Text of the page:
And - if you mix a cup of flour and a few TB's together, what do you
think the ratios of critters is?
Even by assuming the same germ count/gram on both, what do you think
will prevail?

Chances are that the mesquite flour may be less "fertile" - thinking on
that environment - desert and very dry.

As for sugar and starches in mesquite flour - look at the bottom of this
page:

http://www.desertusa.com/mag06/may/mesquite.html

- it's sweet.

and the

http://www.desertusa.com/web_cart/db/pages/9105.html

plenty of sugar and "carbohydrates" - probably starches if sugars are
listed separately.

So - if you want to play with SD from mesquite flour - take it pure, get
it going until it's sour and then port it over to wheat flour.

If something sour grows from it before going putrid.

Sam


_______________________________________________
Rec.food.sourdough mailing list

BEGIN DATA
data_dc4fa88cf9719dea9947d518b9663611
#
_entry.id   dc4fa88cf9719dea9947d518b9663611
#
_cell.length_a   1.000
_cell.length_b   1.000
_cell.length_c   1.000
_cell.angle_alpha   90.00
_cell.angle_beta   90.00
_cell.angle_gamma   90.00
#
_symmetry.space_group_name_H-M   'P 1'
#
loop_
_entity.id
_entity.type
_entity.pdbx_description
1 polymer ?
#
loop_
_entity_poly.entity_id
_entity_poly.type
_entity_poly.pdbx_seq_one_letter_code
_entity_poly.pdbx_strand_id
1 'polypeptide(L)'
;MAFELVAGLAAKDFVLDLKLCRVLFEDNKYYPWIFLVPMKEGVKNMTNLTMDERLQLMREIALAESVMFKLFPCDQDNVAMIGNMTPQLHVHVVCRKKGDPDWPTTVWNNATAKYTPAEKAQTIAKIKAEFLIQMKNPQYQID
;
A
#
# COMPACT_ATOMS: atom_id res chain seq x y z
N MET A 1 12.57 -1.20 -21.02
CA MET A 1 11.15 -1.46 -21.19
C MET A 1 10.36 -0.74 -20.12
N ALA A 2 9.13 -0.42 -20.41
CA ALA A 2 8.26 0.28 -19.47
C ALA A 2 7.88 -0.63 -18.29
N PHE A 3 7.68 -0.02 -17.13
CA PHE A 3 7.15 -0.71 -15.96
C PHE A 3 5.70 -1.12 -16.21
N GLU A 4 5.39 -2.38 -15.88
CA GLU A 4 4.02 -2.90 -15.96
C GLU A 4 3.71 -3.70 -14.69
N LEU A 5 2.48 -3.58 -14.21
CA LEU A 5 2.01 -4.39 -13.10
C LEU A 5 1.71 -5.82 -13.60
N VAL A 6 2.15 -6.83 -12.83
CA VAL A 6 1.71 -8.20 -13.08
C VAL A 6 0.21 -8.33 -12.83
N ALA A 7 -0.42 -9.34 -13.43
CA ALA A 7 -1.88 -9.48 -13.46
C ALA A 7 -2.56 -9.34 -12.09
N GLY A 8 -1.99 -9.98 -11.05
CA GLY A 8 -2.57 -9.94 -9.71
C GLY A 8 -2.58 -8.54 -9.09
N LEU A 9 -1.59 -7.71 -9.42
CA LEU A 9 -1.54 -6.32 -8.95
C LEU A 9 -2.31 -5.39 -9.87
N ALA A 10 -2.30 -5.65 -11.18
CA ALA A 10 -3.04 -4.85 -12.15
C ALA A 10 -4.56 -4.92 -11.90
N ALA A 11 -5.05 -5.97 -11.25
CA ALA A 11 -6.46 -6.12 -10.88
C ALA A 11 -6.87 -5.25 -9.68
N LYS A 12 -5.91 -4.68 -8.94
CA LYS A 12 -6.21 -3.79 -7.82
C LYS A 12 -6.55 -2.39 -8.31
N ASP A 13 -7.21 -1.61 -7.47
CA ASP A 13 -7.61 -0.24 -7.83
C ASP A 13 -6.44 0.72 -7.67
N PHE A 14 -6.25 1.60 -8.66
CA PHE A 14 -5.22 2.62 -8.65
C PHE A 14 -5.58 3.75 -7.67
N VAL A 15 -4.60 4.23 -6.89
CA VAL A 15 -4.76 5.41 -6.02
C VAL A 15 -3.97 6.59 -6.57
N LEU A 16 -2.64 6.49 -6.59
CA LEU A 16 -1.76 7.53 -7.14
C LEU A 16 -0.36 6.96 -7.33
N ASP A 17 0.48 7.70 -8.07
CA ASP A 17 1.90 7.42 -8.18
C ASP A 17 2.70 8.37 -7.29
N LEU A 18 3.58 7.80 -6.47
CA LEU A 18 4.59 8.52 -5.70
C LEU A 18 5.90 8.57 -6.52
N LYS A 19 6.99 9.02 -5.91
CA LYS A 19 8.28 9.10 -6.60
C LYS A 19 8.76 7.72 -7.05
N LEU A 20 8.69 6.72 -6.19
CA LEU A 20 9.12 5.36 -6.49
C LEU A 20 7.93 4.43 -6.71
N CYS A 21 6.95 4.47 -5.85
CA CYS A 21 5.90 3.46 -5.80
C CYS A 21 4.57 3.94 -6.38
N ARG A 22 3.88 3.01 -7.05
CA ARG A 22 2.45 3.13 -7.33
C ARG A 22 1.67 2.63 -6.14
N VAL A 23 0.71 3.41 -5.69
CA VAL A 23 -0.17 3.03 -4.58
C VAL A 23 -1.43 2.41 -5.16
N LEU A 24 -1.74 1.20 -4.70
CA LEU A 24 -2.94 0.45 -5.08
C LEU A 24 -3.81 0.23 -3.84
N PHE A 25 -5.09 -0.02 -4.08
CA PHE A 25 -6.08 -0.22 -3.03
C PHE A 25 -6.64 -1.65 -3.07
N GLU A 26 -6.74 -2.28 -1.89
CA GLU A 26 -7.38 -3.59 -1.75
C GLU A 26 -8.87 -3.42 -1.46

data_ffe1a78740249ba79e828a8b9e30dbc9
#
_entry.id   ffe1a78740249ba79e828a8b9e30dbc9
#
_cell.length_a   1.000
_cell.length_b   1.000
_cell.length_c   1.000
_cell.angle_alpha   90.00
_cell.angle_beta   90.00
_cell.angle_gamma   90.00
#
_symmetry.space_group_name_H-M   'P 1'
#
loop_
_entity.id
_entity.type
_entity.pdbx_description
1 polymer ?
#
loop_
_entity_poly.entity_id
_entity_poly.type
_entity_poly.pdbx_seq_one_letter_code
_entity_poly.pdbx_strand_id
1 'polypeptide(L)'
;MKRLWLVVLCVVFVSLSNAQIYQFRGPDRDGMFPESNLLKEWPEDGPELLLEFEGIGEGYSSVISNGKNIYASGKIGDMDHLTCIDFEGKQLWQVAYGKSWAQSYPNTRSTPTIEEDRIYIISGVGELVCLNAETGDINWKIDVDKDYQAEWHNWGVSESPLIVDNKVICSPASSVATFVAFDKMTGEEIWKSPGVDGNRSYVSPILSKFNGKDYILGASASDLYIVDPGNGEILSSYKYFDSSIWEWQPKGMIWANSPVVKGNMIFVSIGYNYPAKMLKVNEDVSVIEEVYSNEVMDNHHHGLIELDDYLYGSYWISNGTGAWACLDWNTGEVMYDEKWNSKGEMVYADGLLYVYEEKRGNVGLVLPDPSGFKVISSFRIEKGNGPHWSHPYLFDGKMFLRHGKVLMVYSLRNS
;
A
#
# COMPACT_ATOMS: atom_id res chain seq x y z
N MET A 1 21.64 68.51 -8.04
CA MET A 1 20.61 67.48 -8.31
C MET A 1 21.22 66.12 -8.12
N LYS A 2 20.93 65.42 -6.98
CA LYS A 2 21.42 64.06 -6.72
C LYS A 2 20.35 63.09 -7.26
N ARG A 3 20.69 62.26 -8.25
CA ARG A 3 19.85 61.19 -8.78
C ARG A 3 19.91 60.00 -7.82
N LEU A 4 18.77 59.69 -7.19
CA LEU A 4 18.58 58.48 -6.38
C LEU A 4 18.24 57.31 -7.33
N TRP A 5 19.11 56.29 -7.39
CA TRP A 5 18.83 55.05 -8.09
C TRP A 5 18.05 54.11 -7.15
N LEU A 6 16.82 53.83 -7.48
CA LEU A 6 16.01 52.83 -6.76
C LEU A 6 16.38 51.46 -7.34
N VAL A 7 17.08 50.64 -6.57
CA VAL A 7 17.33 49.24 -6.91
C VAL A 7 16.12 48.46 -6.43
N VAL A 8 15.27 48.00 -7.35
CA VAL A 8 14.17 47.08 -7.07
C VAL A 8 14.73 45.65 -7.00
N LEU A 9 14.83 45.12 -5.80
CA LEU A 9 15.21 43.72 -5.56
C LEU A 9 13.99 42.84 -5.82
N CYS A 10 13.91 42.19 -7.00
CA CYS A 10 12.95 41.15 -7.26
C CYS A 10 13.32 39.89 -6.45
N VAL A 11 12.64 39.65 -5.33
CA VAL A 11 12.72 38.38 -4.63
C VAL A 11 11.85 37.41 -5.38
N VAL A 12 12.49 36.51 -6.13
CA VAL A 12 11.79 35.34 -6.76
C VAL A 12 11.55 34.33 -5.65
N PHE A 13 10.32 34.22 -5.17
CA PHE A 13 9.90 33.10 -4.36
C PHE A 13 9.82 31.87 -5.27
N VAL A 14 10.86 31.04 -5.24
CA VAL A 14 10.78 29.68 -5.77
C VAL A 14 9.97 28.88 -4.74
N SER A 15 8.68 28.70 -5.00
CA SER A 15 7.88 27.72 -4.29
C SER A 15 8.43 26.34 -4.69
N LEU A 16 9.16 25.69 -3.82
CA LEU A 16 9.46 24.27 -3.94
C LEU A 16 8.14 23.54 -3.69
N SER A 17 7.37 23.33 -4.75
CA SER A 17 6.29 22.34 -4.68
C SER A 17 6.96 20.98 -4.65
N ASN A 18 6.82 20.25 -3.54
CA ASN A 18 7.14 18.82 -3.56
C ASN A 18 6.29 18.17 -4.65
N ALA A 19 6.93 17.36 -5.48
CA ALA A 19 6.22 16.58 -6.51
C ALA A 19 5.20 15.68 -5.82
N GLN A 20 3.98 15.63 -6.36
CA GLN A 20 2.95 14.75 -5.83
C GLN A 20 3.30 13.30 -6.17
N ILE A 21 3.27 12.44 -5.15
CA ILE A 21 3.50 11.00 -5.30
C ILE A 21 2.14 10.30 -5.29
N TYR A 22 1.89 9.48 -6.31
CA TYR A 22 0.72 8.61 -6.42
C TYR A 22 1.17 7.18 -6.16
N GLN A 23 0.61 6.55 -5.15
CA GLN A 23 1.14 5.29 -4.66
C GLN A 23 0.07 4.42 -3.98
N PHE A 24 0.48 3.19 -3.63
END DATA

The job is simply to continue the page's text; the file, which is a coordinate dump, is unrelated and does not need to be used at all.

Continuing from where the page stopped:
http://www.mountainbitwarrior.com/ma...food.sourdough



  #3 (permalink)   Report Post  
Old 05-08-2008, 12:13 PM posted to rec.food.sourdough
external usenet poster
 
Join Date: Feb 2007
Posts: 325
Default Mesquite flour starter

I have to agree with Sam,

if you want a flock of sheep why buy cows or in your case a couple of
sheep and a herd of cows? The best you'll get is cows and a few sheep
but unlike a farmer you won't be able to do a head count. You wouldn't
have a clue what thrived making your experiment meaningless.

Jim

On 4 Aug, 21:53, wrote:
Has anyone started a wild yeast starter using mesquite flour? *I'm
giving it a shot for the heck of it. *I'm adding about a cup of all
purpose flour to a few tablespoons of mesquite flour because I don't
think the mesquite flour has much in the way of sugar and starch. *I